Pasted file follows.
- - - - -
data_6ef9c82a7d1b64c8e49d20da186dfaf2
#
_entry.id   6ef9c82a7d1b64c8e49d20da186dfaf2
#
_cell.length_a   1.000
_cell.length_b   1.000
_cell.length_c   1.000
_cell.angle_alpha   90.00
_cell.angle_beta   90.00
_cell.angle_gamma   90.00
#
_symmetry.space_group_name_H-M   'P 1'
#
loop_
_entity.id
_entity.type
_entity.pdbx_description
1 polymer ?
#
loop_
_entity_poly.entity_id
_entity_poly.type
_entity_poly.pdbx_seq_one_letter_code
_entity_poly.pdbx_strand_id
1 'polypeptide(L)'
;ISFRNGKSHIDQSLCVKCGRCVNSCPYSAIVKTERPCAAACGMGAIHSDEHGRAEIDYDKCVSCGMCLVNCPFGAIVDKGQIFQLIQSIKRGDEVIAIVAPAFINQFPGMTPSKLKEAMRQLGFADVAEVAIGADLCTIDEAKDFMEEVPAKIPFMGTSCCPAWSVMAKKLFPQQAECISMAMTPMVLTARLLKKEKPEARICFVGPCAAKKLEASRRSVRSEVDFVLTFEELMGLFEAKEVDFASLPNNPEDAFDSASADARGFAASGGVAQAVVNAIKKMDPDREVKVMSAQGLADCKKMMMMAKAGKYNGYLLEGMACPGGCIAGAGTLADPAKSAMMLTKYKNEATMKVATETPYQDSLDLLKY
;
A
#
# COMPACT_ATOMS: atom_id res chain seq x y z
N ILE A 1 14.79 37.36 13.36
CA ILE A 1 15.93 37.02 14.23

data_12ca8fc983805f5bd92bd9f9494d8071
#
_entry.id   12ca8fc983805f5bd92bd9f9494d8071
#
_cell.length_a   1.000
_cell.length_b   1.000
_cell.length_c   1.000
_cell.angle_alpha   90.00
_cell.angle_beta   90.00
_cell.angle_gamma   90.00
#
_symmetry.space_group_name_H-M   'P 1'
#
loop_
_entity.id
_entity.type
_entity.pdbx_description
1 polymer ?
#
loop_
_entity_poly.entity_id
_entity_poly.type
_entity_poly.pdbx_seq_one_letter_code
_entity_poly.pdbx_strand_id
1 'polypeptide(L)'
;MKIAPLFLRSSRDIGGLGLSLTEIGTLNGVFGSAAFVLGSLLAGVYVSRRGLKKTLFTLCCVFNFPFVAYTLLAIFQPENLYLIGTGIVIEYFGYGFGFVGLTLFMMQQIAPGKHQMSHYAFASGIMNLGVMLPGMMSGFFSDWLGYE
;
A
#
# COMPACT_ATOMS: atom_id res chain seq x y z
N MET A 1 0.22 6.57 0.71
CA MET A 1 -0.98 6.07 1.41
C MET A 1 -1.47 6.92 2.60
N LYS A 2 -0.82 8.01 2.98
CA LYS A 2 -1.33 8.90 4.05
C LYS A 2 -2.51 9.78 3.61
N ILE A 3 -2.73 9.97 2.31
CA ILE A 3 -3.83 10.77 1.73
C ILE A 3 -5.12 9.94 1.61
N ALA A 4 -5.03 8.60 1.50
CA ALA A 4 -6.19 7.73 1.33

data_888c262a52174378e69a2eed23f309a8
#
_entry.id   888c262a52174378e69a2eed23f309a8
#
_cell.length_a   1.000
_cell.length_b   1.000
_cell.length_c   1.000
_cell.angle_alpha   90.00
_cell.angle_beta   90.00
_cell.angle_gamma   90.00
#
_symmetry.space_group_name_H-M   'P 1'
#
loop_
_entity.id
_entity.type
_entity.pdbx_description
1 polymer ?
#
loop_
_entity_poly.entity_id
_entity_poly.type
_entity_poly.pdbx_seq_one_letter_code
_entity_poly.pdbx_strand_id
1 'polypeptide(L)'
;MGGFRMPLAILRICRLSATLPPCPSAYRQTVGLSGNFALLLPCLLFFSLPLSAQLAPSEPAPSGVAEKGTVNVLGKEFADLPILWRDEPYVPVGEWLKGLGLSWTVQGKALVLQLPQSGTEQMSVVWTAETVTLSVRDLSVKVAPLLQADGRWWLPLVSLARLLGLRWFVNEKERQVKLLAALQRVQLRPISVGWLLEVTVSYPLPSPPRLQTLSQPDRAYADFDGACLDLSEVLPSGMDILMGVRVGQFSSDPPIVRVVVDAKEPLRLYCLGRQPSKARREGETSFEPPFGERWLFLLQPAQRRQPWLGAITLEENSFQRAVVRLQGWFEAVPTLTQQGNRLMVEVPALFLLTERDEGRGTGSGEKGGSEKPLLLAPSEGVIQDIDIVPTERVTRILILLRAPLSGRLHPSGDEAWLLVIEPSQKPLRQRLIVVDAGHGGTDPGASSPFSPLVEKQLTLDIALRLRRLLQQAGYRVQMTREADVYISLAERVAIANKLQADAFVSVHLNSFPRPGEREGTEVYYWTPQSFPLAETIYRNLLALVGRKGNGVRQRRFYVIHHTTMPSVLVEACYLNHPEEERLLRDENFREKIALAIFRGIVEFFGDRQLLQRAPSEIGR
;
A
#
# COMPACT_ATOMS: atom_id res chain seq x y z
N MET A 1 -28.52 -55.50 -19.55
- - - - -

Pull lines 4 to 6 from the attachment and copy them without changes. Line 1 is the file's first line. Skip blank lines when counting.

#
_cell.length_a   1.000
_cell.length_b   1.000